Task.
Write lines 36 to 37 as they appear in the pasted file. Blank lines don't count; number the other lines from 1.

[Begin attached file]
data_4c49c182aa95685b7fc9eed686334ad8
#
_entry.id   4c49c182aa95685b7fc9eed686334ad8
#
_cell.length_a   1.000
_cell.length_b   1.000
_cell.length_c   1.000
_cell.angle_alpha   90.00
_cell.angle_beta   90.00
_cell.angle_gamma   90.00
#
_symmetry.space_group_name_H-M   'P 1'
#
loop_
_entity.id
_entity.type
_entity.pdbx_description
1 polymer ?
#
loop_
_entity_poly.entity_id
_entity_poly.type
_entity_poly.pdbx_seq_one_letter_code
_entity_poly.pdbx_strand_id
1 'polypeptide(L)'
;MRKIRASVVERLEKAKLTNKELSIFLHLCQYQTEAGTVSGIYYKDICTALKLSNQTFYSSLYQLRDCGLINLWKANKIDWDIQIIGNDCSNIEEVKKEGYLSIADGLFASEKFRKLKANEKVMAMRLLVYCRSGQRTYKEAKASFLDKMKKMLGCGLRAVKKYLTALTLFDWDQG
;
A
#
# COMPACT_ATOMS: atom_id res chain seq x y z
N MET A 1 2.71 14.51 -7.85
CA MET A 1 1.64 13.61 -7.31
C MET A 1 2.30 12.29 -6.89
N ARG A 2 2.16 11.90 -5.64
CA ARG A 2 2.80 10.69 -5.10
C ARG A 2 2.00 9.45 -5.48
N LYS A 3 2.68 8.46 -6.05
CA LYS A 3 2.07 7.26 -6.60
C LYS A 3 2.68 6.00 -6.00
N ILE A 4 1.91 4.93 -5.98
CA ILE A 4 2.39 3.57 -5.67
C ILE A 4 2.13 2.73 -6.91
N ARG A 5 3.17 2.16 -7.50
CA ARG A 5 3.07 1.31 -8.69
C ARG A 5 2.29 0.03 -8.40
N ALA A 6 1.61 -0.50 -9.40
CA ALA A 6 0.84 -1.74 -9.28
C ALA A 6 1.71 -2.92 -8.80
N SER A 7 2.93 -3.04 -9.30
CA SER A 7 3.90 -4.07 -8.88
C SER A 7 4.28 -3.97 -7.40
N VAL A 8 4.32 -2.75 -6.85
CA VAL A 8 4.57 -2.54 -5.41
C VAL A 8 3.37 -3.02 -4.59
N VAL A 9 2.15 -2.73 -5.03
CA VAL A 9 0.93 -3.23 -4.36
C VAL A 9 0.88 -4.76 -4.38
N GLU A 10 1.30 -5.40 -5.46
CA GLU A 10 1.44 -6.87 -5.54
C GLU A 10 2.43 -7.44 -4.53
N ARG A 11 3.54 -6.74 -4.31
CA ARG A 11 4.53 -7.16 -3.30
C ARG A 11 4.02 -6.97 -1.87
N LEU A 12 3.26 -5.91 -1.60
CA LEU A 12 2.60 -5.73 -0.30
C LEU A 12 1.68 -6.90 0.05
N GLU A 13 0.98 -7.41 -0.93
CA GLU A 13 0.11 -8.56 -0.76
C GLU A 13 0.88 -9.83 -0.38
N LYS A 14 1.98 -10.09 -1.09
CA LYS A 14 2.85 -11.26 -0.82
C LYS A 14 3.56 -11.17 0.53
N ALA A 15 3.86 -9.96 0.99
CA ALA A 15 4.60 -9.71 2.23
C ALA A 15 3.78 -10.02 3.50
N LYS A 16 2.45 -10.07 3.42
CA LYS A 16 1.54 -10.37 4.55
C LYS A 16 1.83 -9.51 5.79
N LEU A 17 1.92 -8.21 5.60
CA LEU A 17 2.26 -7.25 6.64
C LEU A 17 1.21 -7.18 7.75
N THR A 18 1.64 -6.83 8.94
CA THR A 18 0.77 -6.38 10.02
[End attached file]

C ARG A 2 2.00 9.45 -5.48
N LYS A 3 2.68 8.46 -6.05